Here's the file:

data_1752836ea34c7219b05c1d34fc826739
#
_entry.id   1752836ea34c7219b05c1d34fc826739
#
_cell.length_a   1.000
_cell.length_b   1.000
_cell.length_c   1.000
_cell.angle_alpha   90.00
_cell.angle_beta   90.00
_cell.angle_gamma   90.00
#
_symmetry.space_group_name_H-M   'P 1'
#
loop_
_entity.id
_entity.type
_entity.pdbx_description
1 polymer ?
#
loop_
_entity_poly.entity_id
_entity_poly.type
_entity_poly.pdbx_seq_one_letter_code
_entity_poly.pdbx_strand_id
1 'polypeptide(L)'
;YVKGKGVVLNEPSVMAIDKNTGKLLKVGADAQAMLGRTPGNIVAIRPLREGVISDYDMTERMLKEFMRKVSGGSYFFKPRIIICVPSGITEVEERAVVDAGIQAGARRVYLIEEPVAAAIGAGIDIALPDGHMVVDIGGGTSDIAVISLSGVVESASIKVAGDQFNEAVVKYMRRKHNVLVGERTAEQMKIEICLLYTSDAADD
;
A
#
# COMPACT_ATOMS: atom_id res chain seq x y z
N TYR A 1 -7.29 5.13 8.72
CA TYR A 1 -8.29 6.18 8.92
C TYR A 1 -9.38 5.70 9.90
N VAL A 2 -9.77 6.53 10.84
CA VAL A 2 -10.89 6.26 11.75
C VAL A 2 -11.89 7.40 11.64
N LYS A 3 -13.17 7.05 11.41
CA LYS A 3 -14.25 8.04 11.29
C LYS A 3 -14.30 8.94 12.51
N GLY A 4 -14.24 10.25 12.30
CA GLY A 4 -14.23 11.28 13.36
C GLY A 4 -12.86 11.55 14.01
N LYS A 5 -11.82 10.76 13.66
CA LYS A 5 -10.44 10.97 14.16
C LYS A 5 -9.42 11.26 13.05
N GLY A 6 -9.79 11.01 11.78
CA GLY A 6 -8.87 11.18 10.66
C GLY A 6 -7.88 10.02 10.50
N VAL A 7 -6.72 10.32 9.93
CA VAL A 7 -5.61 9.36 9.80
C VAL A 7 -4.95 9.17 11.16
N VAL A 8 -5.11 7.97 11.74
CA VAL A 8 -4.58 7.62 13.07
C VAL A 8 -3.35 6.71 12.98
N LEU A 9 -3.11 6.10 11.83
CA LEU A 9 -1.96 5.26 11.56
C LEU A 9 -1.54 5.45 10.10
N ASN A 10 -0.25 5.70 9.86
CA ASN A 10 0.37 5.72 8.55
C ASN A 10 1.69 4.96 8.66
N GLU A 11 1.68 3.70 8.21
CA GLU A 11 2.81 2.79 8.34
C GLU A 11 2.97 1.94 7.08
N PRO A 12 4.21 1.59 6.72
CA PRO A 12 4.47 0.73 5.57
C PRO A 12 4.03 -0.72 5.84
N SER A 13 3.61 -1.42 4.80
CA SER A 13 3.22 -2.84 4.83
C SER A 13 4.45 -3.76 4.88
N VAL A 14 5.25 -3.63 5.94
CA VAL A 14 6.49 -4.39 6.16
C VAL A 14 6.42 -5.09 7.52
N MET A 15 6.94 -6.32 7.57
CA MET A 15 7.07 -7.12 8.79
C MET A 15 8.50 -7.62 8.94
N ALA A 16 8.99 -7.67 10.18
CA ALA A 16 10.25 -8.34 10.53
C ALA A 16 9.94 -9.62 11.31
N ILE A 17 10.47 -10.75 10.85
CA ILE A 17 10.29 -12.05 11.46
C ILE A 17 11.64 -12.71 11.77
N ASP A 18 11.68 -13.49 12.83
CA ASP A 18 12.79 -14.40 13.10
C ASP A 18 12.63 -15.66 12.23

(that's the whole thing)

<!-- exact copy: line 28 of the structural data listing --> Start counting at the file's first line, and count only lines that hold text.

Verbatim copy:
A